OMITTING THE EXCULPATORY PART…. Clearly, the most damaging part of yesterday’s New York Times report on Connecticut Attorney General Richard Blumenthal (D) was one particular sentence he uttered more than two years ago. Speaking an event honoring veterans, Blumenthal said, “We have learned something important since the days that I served in Vietnam.”
That’s false — Blumenthal served during the Vietnam era, but was not deployed — and he concedes that he misspoke at that event. There’s no available evidence that Blumenthal repeated that false claim anywhere else, but there’s nevertheless a video of the mistaken remarks.
The Associated Press, to its credit, took a closer look at that video, and found some relevant details.
The crisis erupted when The New York Times reported that Blumenthal had repeatedly distorted his military service. The story included quotations and a video of Blumenthal saying at a 2008 event that he had “served in Vietnam.” The newspaper also said Blumenthal intimated more than once that he was a victim of the abuse heaped on Vietnam veterans upon their return home.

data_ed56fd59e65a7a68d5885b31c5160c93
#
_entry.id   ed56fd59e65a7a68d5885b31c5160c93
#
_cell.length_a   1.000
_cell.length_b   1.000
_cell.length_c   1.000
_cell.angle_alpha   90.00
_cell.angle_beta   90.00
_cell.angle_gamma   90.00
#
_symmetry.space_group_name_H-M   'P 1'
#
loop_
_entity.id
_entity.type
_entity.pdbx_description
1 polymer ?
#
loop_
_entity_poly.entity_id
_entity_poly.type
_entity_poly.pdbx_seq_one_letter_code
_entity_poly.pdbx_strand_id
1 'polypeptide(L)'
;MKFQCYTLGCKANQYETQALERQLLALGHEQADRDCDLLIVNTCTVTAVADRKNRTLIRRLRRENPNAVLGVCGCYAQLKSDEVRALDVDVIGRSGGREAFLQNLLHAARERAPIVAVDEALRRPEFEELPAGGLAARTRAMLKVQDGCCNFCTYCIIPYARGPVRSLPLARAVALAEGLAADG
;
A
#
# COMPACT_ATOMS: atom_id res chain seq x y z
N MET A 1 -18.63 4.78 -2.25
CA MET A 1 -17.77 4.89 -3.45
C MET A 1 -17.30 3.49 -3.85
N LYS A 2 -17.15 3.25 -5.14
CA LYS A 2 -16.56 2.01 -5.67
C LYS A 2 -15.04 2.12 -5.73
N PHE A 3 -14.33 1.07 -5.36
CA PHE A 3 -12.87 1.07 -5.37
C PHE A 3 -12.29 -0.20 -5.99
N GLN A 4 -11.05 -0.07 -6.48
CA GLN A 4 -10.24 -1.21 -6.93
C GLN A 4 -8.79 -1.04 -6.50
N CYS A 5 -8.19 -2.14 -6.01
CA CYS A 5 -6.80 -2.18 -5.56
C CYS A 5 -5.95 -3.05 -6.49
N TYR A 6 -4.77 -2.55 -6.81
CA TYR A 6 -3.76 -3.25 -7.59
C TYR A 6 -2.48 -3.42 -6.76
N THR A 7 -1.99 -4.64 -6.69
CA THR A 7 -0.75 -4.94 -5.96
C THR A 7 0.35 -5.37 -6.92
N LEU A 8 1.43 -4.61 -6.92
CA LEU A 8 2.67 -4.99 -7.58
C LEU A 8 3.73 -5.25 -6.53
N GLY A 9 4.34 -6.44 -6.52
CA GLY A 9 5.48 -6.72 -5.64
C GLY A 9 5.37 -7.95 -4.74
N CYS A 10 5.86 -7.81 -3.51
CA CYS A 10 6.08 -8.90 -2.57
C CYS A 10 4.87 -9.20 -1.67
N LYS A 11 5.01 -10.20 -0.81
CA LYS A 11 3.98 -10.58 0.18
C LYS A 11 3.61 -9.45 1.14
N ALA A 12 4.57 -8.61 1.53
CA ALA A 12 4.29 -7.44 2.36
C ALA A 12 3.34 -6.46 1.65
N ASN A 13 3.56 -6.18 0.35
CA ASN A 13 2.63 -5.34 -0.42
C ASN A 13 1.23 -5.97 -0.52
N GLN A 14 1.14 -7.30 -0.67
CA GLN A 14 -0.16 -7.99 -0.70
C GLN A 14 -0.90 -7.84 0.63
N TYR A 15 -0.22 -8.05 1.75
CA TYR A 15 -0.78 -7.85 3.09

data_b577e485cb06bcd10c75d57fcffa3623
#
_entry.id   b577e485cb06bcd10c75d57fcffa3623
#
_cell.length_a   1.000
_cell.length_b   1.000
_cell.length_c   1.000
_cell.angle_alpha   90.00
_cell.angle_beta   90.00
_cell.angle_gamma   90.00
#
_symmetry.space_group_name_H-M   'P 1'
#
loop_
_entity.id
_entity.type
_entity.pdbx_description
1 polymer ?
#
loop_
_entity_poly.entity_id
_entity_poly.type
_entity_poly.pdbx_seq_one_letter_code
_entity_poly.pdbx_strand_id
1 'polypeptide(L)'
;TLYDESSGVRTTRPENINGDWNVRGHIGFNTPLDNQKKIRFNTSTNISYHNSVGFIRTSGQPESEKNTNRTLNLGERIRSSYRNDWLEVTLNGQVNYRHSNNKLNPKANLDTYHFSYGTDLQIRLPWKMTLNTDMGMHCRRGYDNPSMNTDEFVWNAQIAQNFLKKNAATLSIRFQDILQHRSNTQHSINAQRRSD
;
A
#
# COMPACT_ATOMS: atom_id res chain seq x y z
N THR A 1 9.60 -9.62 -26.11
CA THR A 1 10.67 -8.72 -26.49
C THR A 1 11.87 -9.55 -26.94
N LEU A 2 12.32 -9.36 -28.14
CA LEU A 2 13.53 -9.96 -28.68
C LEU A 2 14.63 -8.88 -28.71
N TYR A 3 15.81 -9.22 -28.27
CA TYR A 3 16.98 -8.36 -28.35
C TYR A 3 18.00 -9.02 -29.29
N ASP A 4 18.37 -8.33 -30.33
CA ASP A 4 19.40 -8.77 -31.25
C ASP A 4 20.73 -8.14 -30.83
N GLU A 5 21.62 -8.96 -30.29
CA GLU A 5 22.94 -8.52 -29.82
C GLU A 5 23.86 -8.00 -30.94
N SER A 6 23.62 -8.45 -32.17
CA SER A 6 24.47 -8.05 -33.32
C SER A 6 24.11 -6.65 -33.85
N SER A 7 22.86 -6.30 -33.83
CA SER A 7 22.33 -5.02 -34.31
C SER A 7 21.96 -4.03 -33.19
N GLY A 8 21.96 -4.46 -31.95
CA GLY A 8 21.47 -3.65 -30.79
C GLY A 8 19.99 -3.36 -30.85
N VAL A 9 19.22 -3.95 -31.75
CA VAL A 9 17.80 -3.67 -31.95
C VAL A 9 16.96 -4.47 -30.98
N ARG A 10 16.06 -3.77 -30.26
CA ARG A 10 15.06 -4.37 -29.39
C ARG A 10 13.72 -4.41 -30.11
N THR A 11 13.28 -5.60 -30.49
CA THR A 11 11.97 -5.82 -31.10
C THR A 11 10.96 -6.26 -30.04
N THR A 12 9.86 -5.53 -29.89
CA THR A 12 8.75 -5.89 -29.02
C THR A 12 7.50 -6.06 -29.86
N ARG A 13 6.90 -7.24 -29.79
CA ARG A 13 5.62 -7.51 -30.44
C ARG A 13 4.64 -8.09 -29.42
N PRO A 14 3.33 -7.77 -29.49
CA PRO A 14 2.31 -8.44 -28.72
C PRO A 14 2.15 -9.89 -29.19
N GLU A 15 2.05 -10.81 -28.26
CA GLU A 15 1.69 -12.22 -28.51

A longer version of the video posted by a Republican opponent also shows Blumenthal at the beginning of his speech correctly characterizing his service by saying that he “served in the military, during the Vietnam era.”
That seems like a pretty important detail that the NYT didn’t include in its report. In fact, if Blumenthal were trying to deliberately deceive the public, he wouldn’t have told the truth and accurately characterized his service in the exact same speech in which Blumenthal apparently misspoke.
It’s reasonable, then, to wonder why the Times‘ report included the damaging mistake, but not the exculpatory part of the speech. It’s possible the NYT was relying on the opposition research given to the paper by Linda McMahon’s Republican campaign, and the campaign only presented the part of the speech it wants the reporters to see.
Jamison Foser added, “Either way, the Times should explain why it chose to omit Blumenthal’s correct characterization of his service.”
And in the electoral context, it’s also much easier for Blumenthal and his allies to dismiss this as an honest mistake when there’s only one example of the misstatement, and he told the truth in the exact same speech.